My life was slipping into a slow suicide. Because my brain was literally being starved, I could no longer function in school. My thoughts scattered and depression ruled my being. Things began to happen that I viewed as tragedy but later realized they were the life preservers I had to have tossed to me for survival.
I remember snapshots, like a slideshow of events. I see myself working out to the point of pure exhaustion, blacking out at the gym after my 3 hours run on the treadmill. There was the manic shopping trips, buy package after package of utility knife razors gradually increasing in the size and sharpness of each blade. I fainted downtown when I was with all of my friends and played it off that I had the flu. The incidents and sloppiness of my secrecy lead to poor explanations of my self-destruction. I neglected to conceal things like drops of blood on my shirt sleeve, vomit splatters on the toilet seat and forgetting to toss out the napkin that I quickly spit my food into when no one was looking at the dinner table.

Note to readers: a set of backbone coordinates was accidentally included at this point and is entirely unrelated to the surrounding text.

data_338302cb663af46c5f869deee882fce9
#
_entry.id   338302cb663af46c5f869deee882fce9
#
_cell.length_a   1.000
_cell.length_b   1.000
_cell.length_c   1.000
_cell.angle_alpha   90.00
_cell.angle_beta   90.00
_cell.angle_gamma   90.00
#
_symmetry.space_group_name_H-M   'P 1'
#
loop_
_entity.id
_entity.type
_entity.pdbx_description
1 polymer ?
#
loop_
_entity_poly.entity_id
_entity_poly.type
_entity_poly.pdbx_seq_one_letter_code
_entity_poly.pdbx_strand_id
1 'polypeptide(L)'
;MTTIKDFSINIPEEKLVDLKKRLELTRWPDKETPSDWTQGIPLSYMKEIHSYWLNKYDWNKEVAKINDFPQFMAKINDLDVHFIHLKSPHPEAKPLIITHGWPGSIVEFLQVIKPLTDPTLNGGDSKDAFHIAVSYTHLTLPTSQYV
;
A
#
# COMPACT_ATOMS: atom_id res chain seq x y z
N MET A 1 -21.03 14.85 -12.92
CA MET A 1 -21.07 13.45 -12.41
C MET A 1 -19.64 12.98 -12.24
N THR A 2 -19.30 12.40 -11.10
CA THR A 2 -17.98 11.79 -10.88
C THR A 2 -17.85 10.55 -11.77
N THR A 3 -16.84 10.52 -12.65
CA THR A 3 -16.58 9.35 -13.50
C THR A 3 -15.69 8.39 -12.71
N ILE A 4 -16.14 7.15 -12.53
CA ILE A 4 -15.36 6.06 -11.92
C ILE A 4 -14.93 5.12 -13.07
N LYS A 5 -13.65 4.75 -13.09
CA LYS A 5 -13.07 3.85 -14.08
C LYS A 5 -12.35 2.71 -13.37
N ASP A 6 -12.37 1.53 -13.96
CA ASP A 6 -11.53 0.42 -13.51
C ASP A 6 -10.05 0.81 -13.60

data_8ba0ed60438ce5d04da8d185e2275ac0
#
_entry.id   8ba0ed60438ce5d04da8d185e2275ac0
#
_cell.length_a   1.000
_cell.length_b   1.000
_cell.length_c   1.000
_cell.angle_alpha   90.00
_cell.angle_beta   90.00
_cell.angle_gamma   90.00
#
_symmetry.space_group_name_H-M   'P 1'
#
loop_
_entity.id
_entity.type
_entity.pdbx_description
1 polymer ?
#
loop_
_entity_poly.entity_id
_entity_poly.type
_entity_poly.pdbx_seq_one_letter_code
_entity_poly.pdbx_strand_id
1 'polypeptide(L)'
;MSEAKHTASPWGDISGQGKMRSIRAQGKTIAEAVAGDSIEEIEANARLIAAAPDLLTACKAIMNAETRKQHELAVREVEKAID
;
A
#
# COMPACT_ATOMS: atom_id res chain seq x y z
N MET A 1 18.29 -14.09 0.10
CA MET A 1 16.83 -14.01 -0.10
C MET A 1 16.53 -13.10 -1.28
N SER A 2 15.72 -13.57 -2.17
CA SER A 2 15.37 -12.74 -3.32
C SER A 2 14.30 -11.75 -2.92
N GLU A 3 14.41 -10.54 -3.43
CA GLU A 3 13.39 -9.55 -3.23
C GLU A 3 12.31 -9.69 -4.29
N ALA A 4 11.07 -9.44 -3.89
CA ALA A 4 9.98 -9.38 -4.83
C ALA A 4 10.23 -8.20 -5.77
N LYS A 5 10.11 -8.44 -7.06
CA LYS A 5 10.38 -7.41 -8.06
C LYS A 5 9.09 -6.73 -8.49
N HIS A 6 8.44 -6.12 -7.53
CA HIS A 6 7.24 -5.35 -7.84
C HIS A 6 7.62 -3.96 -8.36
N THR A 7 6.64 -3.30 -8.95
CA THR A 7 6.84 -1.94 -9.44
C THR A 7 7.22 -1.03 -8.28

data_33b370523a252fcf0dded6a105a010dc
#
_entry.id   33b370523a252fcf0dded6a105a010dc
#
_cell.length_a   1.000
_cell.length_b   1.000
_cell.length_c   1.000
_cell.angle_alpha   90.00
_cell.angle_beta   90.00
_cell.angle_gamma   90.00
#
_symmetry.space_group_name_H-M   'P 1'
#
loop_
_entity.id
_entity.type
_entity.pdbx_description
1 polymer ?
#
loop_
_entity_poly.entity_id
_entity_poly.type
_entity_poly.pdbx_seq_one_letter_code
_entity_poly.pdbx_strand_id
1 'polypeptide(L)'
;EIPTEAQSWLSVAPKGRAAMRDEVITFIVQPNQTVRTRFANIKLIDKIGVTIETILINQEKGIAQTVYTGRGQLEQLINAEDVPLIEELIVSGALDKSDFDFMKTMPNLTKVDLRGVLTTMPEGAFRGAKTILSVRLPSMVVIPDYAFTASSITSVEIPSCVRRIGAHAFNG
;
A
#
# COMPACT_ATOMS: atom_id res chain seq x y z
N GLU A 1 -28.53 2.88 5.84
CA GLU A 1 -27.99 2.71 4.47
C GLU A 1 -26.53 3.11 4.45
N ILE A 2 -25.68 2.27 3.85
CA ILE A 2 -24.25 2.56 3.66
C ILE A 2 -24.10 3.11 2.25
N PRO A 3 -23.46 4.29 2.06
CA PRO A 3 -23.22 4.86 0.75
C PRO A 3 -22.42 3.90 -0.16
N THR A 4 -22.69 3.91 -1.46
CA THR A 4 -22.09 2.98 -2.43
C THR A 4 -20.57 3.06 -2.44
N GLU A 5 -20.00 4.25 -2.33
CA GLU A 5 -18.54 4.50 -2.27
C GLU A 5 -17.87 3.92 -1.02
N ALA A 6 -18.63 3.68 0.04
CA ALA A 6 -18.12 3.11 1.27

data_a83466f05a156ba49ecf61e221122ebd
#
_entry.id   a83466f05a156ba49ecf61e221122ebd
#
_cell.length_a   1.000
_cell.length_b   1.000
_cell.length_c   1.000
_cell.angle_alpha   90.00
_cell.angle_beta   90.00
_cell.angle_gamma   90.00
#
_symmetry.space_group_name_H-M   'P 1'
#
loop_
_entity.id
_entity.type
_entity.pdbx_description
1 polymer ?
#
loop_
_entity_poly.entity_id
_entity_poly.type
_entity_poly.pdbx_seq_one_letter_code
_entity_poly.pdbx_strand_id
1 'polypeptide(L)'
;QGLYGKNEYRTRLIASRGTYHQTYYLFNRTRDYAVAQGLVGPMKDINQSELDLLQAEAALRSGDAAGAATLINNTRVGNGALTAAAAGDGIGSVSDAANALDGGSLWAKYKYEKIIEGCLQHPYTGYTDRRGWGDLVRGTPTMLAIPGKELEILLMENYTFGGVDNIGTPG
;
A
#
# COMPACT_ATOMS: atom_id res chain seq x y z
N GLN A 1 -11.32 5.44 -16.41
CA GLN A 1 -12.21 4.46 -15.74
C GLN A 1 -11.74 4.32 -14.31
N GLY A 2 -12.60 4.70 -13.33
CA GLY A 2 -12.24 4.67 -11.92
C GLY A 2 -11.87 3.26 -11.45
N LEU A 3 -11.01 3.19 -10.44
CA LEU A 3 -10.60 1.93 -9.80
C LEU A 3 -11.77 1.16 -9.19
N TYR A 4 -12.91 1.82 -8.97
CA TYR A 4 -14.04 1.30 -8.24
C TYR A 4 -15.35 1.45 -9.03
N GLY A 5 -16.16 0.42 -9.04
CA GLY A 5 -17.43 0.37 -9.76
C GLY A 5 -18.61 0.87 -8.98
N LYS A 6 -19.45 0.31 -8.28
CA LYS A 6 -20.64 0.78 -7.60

I could not keep up with my lies. My memory was compromised, forgetting what I said when to explain away my secret life. Then one day, out of love and worry, my mom broke the silence. What I did not see through my denial was that my sickness became transparent. She saw the dark side that I coveted of a dual life and intervened with what at first I viewed as interrogation Later I see she did it to save my life.
The day I caved into my secrets and let the world into my truth was a turning point in my struggle with the self-harm in its entirety. I slowly left my comfort zone and began to talk about the plague that had been ailing me. Gradually conversations of hope and healing took place. I bravely began taking baby steps into recovery. It was then that life had possibilities once more.